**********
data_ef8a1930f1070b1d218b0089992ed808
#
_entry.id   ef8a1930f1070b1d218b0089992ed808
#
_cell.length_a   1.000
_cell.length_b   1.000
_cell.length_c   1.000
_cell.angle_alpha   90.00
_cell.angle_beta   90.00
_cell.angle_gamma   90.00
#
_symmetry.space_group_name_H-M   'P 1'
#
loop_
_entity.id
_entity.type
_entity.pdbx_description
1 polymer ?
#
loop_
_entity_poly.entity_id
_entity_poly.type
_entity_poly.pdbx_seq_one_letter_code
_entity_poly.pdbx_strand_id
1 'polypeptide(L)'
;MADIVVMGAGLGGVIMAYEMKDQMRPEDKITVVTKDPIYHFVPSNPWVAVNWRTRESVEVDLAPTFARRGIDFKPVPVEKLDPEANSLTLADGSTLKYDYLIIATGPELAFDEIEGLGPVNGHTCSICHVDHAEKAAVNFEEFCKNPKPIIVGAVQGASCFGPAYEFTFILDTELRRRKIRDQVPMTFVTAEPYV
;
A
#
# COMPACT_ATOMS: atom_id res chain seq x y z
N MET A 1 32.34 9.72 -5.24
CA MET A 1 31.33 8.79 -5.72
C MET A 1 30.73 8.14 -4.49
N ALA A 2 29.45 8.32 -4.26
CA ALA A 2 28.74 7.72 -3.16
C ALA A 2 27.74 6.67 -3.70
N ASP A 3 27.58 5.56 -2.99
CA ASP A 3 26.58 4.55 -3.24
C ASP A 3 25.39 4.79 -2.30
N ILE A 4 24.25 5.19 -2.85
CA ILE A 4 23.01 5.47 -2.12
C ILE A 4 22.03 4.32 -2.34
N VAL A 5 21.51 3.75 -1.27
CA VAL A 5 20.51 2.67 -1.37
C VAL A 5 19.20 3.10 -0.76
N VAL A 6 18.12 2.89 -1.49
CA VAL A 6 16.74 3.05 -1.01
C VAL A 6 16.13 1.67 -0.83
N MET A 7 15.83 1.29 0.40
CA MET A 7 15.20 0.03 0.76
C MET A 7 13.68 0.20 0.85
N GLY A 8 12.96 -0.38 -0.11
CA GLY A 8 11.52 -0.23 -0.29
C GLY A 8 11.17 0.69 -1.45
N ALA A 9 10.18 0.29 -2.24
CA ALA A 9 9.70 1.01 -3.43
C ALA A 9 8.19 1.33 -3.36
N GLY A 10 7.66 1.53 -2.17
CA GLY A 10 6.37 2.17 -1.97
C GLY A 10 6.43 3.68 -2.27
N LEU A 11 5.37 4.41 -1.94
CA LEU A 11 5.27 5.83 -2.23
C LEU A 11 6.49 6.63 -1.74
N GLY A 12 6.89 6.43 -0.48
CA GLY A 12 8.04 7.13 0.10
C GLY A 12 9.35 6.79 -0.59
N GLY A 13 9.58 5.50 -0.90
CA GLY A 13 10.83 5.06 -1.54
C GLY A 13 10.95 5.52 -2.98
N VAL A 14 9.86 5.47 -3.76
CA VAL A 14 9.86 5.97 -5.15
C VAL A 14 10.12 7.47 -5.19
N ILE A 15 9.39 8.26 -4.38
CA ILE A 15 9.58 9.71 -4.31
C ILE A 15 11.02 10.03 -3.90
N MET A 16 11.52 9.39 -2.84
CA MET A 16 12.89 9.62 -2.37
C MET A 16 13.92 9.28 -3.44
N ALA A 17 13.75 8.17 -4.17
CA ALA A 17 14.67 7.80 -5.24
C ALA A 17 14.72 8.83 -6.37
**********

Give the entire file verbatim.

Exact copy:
data_ef8a1930f1070b1d218b0089992ed808
#
_entry.id   ef8a1930f1070b1d218b0089992ed808
#
_cell.length_a   1.000
_cell.length_b   1.000
_cell.length_c   1.000
_cell.angle_alpha   90.00
_cell.angle_beta   90.00
_cell.angle_gamma   90.00
#
_symmetry.space_group_name_H-M   'P 1'
#
loop_
_entity.id
_entity.type
_entity.pdbx_description
1 polymer ?
#
loop_
_entity_poly.entity_id
_entity_poly.type
_entity_poly.pdbx_seq_one_letter_code
_entity_poly.pdbx_strand_id
1 'polypeptide(L)'
;MADIVVMGAGLGGVIMAYEMKDQMRPEDKITVVTKDPIYHFVPSNPWVAVNWRTRESVEVDLAPTFARRGIDFKPVPVEKLDPEANSLTLADGSTLKYDYLIIATGPELAFDEIEGLGPVNGHTCSICHVDHAEKAAVNFEEFCKNPKPIIVGAVQGASCFGPAYEFTFILDTELRRRKIRDQVPMTFVTAEPYV
;
A
#
# COMPACT_ATOMS: atom_id res chain seq x y z
N MET A 1 32.34 9.72 -5.24
CA MET A 1 31.33 8.79 -5.72
C MET A 1 30.73 8.14 -4.49
N ALA A 2 29.45 8.32 -4.26
CA ALA A 2 28.74 7.72 -3.16
C ALA A 2 27.74 6.67 -3.70
N ASP A 3 27.58 5.56 -2.99
CA ASP A 3 26.58 4.55 -3.24
C ASP A 3 25.39 4.79 -2.30
N ILE A 4 24.25 5.19 -2.85
CA ILE A 4 23.01 5.47 -2.12
C ILE A 4 22.03 4.32 -2.34
N VAL A 5 21.51 3.75 -1.27
CA VAL A 5 20.51 2.67 -1.37
C VAL A 5 19.20 3.10 -0.76
N VAL A 6 18.12 2.89 -1.49
CA VAL A 6 16.74 3.05 -1.01
C VAL A 6 16.13 1.67 -0.83
N MET A 7 15.83 1.29 0.40
CA MET A 7 15.20 0.03 0.76
C MET A 7 13.68 0.20 0.85
N GLY A 8 12.96 -0.38 -0.11
CA GLY A 8 11.52 -0.23 -0.29
C GLY A 8 11.17 0.69 -1.45
N ALA A 9 10.18 0.29 -2.24
CA ALA A 9 9.70 1.01 -3.43
C ALA A 9 8.19 1.33 -3.36
N GLY A 10 7.66 1.53 -2.17
CA GLY A 10 6.37 2.17 -1.97
C GLY A 10 6.43 3.68 -2.27
N LEU A 11 5.37 4.41 -1.94
CA LEU A 11 5.27 5.83 -2.23
C LEU A 11 6.49 6.63 -1.74
N GLY A 12 6.89 6.43 -0.48
CA GLY A 12 8.04 7.13 0.10
C GLY A 12 9.35 6.79 -0.59
N GLY A 13 9.58 5.50 -0.90
CA GLY A 13 10.83 5.06 -1.54
C GLY A 13 10.95 5.52 -2.98
N VAL A 14 9.86 5.47 -3.76
CA VAL A 14 9.86 5.97 -5.15
C VAL A 14 10.12 7.47 -5.19
N ILE A 15 9.39 8.26 -4.38
CA ILE A 15 9.58 9.71 -4.31
C ILE A 15 11.02 10.03 -3.90
N MET A 16 11.52 9.39 -2.84
CA MET A 16 12.89 9.62 -2.37
C MET A 16 13.92 9.28 -3.44
N ALA A 17 13.75 8.17 -4.17
CA ALA A 17 14.67 7.80 -5.24
C ALA A 17 14.72 8.83 -6.37